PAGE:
25 SES 02, Children's Participation in School Governance and School Improvement
One of the key mechanisms for implementing Article 12 of the UNCRC (Unicef 1989, which states the children and young people have the right to be consulted on matters that affect them, is the development of representational forums within school contexts. Within Scotland’s national curriculum framework, Curriculum for Excellence, the nature of these forums has diversified and developed alongside a range of other curricular mechanisms that aim to develop critical thinking, problem solving and group work skills (Scottish Executive 2000, 2006, Scottish Government 2011). However, there is growing evidence that these forums, rather than encouraging participatory engagement, act, within some contexts and conditions, as an inoculation for young people against seeking to have a voice in matters that affect them (Kerr 2006, Maitles and Deuchar 2006, Author 2009, Mannion 2012, Author 2017). This suggests that representation requires further analysis within the dynamics prevalent in schools.
As Rorty (1998) has argued, representational rights are premised upon a more basic right of respect which implies a reciprocal contract. However, in school settings this reciprocity is partial, subject to change and redefinition outside young peoples’ control. Scotland is an interesting research focus as there have been recent changes in national and local elections, from the 2014 referendum on independence onwards, with the voting age dropping to 16 years of age.
At a time of uncertainty in Europe and other countries in relation to our democratic society, for example with the creation and circulation of fake news via social networks, it is important to consider how young people begin their participation in decision-making.
This presentation reports findings from secondary analysis of three research projects on participation in secondary schools carried out across Scotland in the last ten years in which representation featured as a key theme. Though there is slight variation in methods, a case study approach comparing interview and focus group data was a common feature thus allowing comparative cross-case analysis. As Smith (2010) recommends, the analysis steers clear of making claims for quantitative data, and instead takes a fine-grained discourse analysis approach (Rampton 2008) to both textual and visual data from research databases to identify the ways in which the concepts representation, respect and reciprocity arise within their accounting of their school experiences. As Forrester (2002) reminds us, children are required to learn how to be ‘children’ as part and parcel of any other learning that might be said to be taking place. Discourses about the kind of child one is learning how to be will in part depend on the age and status of the child. This study adopts a social practice theory approach (Holloway and Lave 2009) to analyse the data in order to interrogate the kinds of young people and the kinds of representation that emerges from their socio-cultural positioning.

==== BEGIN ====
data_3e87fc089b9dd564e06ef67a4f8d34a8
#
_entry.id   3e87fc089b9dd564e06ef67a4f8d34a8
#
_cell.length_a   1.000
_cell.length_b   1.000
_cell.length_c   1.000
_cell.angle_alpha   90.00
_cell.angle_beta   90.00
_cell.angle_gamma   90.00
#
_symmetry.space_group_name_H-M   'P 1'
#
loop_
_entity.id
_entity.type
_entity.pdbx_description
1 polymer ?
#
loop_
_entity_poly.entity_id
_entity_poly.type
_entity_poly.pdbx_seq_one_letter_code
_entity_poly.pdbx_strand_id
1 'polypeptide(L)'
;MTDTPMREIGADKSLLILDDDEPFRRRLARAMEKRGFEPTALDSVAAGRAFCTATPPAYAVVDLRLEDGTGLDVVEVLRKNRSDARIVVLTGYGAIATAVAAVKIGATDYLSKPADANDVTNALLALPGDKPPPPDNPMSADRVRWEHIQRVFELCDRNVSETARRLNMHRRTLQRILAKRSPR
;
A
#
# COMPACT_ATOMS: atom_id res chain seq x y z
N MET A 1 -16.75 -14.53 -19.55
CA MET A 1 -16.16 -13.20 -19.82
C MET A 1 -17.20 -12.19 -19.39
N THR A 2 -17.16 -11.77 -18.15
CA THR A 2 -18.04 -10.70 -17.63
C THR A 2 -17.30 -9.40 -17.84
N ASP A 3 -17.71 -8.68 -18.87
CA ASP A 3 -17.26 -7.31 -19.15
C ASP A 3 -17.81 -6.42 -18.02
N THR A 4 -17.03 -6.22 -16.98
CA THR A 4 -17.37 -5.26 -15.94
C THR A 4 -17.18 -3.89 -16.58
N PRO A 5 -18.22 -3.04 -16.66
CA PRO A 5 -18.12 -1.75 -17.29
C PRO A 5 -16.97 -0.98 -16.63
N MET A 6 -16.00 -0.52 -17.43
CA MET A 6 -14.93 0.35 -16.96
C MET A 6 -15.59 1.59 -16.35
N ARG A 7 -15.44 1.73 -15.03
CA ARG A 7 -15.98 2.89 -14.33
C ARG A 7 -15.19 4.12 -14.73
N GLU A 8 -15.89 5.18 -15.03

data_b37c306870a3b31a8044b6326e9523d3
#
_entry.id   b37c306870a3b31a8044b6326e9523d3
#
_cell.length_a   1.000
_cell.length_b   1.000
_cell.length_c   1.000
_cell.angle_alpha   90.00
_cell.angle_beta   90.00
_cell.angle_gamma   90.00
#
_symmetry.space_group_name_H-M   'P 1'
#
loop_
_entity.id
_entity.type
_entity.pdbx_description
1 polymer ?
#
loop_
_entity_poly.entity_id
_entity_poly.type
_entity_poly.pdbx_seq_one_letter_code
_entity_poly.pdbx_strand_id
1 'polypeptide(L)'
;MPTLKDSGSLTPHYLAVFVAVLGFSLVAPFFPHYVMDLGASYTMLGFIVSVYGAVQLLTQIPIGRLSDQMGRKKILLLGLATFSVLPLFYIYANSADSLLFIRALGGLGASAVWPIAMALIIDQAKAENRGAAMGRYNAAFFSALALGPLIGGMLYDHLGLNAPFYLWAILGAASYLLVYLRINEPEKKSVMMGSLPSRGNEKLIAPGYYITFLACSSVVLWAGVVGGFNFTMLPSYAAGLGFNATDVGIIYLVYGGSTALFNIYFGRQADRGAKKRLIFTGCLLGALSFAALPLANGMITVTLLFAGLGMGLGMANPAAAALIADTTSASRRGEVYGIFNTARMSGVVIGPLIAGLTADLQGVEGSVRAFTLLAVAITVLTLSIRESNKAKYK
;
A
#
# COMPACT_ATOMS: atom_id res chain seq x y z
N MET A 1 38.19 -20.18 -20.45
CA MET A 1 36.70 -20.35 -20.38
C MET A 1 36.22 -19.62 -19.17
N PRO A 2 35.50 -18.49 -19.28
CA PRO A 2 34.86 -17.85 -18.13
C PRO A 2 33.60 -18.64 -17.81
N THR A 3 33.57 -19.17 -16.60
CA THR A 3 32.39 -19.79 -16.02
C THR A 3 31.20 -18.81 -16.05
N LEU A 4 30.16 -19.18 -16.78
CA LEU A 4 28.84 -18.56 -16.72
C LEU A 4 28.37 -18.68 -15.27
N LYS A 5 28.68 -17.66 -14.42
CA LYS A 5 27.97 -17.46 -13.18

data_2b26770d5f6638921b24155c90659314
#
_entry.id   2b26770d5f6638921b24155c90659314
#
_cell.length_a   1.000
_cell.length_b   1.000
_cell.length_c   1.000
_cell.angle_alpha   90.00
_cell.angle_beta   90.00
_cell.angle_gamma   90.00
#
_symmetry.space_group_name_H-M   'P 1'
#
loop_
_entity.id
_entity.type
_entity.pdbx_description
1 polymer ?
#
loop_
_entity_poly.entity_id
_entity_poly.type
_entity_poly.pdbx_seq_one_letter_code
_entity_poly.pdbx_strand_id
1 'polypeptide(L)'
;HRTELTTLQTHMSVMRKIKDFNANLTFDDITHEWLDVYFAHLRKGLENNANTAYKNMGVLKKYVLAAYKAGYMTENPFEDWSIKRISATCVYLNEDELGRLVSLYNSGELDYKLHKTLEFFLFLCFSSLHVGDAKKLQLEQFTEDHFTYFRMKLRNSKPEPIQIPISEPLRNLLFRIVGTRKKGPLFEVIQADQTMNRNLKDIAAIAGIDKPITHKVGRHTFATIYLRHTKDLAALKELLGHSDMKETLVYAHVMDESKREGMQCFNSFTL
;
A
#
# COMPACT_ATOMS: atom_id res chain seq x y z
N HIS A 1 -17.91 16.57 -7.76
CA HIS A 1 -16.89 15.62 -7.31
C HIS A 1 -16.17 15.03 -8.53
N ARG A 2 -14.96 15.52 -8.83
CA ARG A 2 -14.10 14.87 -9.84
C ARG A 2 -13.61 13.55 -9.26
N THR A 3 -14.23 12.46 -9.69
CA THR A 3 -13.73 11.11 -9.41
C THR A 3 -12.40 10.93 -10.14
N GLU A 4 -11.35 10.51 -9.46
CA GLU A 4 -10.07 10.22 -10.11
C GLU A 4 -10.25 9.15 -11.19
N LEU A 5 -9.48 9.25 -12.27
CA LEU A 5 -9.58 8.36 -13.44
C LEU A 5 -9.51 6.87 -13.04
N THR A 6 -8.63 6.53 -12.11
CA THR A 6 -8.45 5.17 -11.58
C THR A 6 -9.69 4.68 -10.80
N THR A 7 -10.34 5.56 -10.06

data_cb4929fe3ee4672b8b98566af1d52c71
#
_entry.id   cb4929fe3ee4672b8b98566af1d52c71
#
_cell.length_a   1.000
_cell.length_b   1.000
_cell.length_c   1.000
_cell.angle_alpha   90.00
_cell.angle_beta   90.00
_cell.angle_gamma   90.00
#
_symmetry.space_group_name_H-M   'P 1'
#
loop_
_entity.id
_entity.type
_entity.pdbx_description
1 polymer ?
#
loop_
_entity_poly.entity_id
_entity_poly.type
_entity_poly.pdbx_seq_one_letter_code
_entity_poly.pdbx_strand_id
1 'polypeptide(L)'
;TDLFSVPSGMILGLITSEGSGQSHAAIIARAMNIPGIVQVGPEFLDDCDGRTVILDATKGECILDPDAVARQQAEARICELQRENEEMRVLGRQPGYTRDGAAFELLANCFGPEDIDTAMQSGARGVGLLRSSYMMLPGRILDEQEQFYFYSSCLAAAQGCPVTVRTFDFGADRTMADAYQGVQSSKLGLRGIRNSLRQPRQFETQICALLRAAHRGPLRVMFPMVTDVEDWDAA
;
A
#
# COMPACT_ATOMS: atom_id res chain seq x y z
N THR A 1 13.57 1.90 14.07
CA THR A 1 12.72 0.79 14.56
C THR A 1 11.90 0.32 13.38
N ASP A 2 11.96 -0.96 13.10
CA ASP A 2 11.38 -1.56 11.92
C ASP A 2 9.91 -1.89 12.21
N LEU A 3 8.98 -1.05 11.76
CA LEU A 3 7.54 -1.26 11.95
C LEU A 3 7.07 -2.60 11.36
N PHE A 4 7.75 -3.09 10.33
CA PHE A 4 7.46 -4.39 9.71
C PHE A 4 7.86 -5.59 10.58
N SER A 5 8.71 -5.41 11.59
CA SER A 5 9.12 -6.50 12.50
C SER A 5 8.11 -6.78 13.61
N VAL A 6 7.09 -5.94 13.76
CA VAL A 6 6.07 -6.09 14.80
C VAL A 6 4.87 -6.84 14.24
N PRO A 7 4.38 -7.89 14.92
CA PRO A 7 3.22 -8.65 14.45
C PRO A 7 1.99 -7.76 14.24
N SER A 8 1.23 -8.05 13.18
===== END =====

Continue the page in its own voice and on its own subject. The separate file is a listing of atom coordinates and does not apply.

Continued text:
Analysis reveals that students experience contradictory application of the key terms. Whilst experiencing a lack of right to representation they nevertheless associate representation with a sense of duty placed upon them to represent the school in a good light. This lack of reciprocity has important consequences for the social identities aspirations students imagine for themselves within their prescribed choices available to them within schools. In addressing the conference theme of inclusion and exclusion, the presentation concludes by contrasting representative models of decision-making with participatory ones and scopes out the argument for more inclusive models of decision making in schools that may better support the fulfillment of this fundamental right of participation in decision-making.
Author (2009, 2017) Forrester, M. (2002) Appropriating Cultural Conceptions of Childhood: Participation in Conversations Childhood 9: 255-278. Holland, D. and Lave, J. (2009) Social Practice Theory and the Historical Production of Persons, An International Journal of Human Activity Theory, No. 2: 1-15. Kerr, D. (2006). Active Citizenship and Young People: the Citizenship Education Longitudinal Study Key messages for School Leaders and Teachers. NFER. Mannion, G (2012) Children and Young People’s Participation in Scotland:Frameworks, standards and principles for practice, Edinburgh: Scotland’s Commissioner for Children and Young People. Rampton, Ben (2008). Linguistic Ethnography, interactional sociolinguistics and the study of identities. London: King’s College. Rorty, R. (1998) ‘Human Rights, Rationality and Sentimentality’, Truth and Progress: Philosophical Papers III. Cambridge: Cambridge University Press. Scottish Executive. (2000). Standards in Scottish Schools Act http://www.opsi.gov.uk/legislation/scotland/acts2000/asp_20000006_en_1#pb2-l1g6. Scottish Government (2011). A Curriculum for Excellence. Edinburgh, Scottish Government. Scottish Executive (2006). Positive about Pupil Participation, Edinburgh, Scottish Executive Available from; http://www.scotland.gov.uk/Resource/Doc/182858/0051876.pd Smith, E. (2010) Pitfalls and promises: the use of secondary data analysis in educational research, British Education Research Journal 56 (3): 523-39. Unicef. (1989). The United Nations Convention on the Rights of the Child. http://www.unicef.org.uk/pages.asp?page=15&nodeid=sixty§ion.
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